Gastrointestinal stromal tumors (GISTs) are the most common mesenchymal tumour of the gastrointestinal (GI) tract. GIST growth is often driven by an activating mutation of the proto-oncogene KIT[3], encoding for a receptor tyrosine kinase (c-KIT): immunohistochemical detection of the resultant protein is positive in 85%-100% of GISTs[4]. In February 2002, the US FDA approved the tyrosine kinase inhibitor Imatinib for the treatment of GISTs and nowadays Imatinib represents the treatment of choice for advanced inoperable or metastatic disease[5]. Response rate to Imatinib in GISTs is related to tumor molecular alteration: if the mutation occurs in the intracellular juxtamembrane domain of c-Kit (exon 11 is mutated in 67% of c-Kit positive GISTs) the rate of response will be about 85%; mutation in exon 9, 13 and 17 (coding for external and tyrosine kinase domains) accounts for lower response percentages. Imatinib can be used also in c-KIT negative GISTs thanks to the inhibition of mutated PDGFRA, a tyrosine kinase receptor activated by binding with PDGF. Unfortunately, most PDGFRA mutations occur in the tyrosine kinase site (exon 18) which makes the tumor poorly responsive to Imatinib action[6]. In the metastatic setting the daily dose of Imatinib can be either 400 mg or 800 mg (400 mg bid): trials comparing the two doses have pointed out how a higher dose improves progression free survival[7] and can result in responses in patients whose disease progressed with 400 mg/d[8]. Molecular analysis as an initial assessment for GISTs is important not only to predict the Imatinib response rate, but also to define the exact Imatinib dose to start with: recent studies have shown there is evidence of improved response rates for patients with exon 9-mutant tumors treated with 800 mg vs 400 mg Imatinib[9]. The role of Imatinib in the adjuvant setting is still under evaluation: randomized data show that one years treatment with Imatinib 400 mg in radically resected GISTs with high and intermediate risk of recurrence improves progression-free survival (PFS)[10]. The risk of GIST recurrence is actually based on the size of the tumor, the mitotic count and the site[11]. Further investigations are needed to determine the exact length of adjuvant therapy and to evaluate the possible impact on overall survival (OS). As for side effects, Imatinib therapy is reported to be well tolerated at the explored doses: the main toxicities are oedema (74%), nausea (52%), diarrhoea (45%), myalgia/musculoskeletal pain (40%), fatigue (34.7%), dermatitis/rash (31%), headache (26%) and abdominal pain (26%), and their occurrence depends on dose, age, sex, previous chemotherapy and performance status[5,12]. Primary Imatinib resistance has been reported frequently in Kit exon 9 mutated GIST, while secondary resistance to Imatinib occurs more commonly in Kit exon 11 mutated GIST and it is usually due to secondary mutations clustered in the KIT ATP binding pocket and kinase catalytic regions[13,14]. Sunitinib has been approved in the treatment of Imatinib resistent GIST and as a first line therapy for patients intolerant to Imatinib. The safety and the efficacy of Sunitinib in Imatinib resistant GIST has been demonstrated in an open-label phase I/II study[15,16] and in a placebo-controlled phase III trial[17]. The dose of Sunitinib actually used in GIST treatment is 50 mg/d using the 4/2 schedule[16,17], which seems to be well tolerated. The major side effects experimented by patients treated with a standard dose are abdominal pain, nausea, fatigue, diarrhoea and anorexia.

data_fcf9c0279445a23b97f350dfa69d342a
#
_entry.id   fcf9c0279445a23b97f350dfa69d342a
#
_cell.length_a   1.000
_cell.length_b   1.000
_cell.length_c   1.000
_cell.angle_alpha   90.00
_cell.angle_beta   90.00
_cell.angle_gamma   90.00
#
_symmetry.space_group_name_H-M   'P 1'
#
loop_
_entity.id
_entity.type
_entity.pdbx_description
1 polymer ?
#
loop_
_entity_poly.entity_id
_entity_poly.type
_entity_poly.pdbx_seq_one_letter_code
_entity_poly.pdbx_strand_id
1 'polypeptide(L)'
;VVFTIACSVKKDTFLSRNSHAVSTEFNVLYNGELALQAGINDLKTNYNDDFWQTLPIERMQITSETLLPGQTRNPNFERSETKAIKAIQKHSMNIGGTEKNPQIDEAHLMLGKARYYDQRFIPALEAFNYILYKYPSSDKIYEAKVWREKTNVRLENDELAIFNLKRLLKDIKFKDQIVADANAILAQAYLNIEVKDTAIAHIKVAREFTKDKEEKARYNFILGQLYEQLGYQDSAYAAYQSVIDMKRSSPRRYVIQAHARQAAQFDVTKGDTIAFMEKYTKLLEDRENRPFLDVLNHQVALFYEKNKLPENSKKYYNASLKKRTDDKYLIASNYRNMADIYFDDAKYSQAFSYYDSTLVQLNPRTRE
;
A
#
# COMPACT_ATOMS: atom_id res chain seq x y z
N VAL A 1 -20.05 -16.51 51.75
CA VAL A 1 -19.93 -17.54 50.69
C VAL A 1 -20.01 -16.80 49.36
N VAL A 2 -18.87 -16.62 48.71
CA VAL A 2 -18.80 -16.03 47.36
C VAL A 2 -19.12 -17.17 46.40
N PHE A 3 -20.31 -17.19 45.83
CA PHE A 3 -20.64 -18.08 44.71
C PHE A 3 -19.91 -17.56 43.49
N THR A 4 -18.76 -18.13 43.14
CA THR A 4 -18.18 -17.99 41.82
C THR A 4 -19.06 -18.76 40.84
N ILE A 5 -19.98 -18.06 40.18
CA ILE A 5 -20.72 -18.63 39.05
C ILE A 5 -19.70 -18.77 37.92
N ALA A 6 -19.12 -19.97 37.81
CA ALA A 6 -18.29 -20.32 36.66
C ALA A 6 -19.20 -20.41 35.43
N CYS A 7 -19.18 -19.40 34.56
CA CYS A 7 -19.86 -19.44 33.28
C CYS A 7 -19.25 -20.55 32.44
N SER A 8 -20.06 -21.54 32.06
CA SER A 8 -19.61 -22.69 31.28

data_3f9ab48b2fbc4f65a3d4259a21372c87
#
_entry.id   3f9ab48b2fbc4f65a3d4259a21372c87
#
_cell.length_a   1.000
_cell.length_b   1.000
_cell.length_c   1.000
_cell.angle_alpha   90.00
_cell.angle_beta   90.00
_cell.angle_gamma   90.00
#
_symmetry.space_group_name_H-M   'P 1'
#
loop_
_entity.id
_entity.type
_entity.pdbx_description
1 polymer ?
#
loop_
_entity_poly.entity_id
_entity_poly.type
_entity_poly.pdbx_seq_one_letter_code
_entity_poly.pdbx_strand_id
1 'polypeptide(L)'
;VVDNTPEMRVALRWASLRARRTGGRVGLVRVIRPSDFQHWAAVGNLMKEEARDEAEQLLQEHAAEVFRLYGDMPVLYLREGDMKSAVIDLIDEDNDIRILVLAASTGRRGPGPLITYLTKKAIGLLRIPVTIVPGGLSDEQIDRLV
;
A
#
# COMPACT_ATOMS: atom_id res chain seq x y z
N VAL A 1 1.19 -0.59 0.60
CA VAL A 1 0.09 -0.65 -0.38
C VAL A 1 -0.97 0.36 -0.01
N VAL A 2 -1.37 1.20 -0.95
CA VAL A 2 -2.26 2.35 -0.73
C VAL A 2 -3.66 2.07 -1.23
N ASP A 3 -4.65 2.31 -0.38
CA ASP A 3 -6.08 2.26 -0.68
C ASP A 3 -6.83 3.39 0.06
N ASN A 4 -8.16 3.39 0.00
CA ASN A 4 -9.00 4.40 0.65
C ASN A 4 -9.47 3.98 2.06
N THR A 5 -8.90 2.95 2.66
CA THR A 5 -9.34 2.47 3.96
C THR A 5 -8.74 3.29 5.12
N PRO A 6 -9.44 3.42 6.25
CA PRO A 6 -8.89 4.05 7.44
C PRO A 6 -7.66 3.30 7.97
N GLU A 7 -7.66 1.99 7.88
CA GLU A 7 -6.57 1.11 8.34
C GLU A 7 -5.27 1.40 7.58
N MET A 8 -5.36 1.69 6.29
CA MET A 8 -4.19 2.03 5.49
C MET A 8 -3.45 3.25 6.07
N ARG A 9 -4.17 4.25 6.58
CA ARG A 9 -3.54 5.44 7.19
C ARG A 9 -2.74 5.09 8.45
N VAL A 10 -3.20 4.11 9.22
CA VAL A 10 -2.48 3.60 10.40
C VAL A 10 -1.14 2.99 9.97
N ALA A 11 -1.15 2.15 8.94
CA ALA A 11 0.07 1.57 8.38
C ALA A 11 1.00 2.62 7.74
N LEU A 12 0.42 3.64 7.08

Leiomyosarcoma is the second most common mesenchymal neoplasm in the gastrointestinal tract after GISTs and they may arise either from the muscularis mucosae or proper muscle layer.